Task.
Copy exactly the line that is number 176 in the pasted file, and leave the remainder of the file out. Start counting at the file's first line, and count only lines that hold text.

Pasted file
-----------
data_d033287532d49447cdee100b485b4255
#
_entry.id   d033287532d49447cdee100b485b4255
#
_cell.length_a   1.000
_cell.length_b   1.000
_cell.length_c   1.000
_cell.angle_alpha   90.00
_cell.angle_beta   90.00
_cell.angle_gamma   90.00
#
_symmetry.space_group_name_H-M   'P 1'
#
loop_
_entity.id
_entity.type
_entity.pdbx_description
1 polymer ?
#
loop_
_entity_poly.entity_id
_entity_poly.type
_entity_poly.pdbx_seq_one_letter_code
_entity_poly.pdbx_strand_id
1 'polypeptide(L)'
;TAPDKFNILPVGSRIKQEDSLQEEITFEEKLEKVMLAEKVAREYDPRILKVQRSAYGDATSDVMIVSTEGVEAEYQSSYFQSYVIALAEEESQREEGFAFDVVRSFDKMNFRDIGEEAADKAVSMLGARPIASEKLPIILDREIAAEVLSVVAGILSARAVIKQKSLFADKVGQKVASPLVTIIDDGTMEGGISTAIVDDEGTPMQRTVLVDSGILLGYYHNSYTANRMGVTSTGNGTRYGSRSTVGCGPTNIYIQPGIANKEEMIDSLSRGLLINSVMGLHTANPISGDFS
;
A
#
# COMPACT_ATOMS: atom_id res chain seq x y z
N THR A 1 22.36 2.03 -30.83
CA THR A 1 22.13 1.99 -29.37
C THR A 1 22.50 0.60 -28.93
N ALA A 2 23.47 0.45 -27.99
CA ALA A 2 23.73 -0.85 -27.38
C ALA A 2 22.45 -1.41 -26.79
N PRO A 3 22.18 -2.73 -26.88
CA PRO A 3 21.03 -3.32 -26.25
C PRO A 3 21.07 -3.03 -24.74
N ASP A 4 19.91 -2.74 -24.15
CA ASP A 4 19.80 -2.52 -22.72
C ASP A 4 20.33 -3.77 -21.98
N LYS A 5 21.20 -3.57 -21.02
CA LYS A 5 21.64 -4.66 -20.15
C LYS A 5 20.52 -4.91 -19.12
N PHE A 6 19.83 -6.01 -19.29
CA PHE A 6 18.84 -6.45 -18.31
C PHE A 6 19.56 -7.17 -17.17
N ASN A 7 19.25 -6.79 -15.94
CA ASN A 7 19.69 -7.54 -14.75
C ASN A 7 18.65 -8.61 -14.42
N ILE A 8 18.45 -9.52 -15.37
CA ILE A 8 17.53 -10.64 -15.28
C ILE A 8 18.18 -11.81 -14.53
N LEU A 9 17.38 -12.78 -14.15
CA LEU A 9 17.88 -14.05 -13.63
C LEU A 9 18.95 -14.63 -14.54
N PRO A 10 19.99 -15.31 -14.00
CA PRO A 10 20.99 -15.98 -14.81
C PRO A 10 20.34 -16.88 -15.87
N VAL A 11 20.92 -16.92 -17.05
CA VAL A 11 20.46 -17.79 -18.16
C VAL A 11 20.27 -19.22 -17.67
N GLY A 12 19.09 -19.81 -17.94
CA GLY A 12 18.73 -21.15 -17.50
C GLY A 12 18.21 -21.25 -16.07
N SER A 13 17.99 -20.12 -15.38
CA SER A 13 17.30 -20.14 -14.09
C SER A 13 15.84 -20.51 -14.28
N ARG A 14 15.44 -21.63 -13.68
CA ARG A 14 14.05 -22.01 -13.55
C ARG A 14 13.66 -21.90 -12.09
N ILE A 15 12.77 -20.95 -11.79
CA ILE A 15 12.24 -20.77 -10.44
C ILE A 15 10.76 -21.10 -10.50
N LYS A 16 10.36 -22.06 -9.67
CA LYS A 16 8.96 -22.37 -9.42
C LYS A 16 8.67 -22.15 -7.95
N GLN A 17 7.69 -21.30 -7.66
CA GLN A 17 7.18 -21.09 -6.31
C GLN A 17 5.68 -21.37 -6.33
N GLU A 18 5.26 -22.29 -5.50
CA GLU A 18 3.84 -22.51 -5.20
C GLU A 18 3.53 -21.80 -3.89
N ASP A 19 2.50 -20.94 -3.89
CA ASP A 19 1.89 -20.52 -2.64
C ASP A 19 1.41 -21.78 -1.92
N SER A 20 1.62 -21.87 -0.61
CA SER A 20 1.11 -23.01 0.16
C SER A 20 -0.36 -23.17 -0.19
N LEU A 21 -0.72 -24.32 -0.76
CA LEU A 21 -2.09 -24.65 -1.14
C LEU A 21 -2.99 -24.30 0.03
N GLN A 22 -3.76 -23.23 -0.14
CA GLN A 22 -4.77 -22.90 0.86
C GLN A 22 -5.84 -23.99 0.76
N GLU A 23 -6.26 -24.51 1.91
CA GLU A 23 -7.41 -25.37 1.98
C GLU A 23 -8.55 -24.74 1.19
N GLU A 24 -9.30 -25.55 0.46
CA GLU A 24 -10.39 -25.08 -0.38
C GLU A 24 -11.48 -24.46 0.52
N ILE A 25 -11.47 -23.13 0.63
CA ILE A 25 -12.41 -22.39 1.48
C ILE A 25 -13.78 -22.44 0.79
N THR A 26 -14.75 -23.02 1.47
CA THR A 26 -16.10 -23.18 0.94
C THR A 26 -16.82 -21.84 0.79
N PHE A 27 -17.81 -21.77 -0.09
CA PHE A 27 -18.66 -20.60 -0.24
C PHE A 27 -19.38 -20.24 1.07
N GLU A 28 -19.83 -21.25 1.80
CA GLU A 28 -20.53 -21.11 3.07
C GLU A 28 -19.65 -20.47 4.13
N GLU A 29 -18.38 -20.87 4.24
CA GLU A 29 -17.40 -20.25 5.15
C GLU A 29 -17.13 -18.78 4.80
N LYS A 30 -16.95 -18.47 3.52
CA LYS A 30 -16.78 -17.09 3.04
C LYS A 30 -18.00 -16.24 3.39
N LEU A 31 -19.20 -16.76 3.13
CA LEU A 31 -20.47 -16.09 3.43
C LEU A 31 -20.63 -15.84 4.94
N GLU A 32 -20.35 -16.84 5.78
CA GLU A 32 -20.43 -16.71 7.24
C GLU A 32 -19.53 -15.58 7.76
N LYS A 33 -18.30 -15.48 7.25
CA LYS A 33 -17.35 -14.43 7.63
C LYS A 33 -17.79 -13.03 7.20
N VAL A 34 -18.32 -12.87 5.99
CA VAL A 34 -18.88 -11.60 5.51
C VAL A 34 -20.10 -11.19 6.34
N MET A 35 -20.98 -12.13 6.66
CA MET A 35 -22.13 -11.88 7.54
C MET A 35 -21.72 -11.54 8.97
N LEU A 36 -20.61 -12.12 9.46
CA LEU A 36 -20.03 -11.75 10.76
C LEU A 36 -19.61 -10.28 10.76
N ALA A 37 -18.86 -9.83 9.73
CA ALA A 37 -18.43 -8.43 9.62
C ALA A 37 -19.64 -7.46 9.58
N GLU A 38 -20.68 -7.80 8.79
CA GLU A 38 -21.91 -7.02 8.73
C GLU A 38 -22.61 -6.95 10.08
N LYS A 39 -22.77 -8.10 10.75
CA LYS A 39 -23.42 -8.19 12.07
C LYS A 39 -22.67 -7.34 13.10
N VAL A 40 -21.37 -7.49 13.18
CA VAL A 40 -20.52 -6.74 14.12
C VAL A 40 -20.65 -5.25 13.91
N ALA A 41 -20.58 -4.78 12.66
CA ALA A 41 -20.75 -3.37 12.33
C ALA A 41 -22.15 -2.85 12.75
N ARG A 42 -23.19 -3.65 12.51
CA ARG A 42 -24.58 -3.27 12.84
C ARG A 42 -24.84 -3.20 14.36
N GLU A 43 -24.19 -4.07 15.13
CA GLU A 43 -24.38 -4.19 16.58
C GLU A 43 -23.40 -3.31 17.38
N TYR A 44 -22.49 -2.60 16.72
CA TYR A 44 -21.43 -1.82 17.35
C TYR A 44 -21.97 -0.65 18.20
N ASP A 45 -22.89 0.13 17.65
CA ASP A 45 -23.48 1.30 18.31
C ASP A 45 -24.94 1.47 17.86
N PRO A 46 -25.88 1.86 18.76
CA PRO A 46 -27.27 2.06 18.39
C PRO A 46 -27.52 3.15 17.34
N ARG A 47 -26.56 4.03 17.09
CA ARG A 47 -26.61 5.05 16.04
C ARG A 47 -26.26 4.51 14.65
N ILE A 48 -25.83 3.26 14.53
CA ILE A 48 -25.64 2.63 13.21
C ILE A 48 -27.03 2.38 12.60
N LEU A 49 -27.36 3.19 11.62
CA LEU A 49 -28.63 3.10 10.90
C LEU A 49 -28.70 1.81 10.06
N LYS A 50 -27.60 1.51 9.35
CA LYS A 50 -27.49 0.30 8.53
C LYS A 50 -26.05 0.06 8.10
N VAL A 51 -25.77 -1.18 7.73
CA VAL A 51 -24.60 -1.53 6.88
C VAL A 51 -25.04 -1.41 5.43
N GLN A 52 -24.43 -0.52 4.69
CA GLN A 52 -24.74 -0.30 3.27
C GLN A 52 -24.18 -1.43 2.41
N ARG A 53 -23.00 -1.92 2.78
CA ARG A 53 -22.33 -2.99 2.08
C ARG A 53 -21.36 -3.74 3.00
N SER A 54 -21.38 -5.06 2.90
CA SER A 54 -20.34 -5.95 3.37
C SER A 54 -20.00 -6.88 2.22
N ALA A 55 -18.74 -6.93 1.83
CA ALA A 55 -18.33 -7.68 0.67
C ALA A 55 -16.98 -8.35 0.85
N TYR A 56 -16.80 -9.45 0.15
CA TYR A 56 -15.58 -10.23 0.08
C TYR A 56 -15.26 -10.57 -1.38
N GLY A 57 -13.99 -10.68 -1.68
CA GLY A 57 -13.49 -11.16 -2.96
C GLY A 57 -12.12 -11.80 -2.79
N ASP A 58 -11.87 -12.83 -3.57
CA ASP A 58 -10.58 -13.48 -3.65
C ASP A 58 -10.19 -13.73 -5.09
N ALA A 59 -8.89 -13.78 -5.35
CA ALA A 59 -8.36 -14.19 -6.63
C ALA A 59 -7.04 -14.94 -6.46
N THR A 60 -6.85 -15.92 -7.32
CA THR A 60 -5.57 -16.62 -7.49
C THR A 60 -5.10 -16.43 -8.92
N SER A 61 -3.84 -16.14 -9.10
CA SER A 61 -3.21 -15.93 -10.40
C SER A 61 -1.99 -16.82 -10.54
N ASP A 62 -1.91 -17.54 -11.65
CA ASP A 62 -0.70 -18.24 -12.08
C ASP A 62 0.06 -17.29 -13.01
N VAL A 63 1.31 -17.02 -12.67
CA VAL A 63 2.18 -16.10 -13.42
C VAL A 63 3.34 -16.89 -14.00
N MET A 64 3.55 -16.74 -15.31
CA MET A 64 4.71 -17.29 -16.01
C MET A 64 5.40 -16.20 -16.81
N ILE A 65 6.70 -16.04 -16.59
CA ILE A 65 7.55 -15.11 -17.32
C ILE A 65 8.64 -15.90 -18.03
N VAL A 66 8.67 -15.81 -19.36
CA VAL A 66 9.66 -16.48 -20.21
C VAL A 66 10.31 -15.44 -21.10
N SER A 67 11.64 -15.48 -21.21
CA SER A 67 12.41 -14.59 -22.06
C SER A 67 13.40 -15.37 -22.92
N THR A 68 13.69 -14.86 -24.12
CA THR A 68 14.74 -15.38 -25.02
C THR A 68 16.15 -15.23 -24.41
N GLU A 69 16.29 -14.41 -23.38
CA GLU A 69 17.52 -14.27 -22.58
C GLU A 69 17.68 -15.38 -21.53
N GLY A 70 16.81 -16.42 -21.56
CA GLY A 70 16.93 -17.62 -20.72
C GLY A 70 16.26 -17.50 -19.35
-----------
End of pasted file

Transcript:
CA LEU A 49 -28.63 3.10 10.90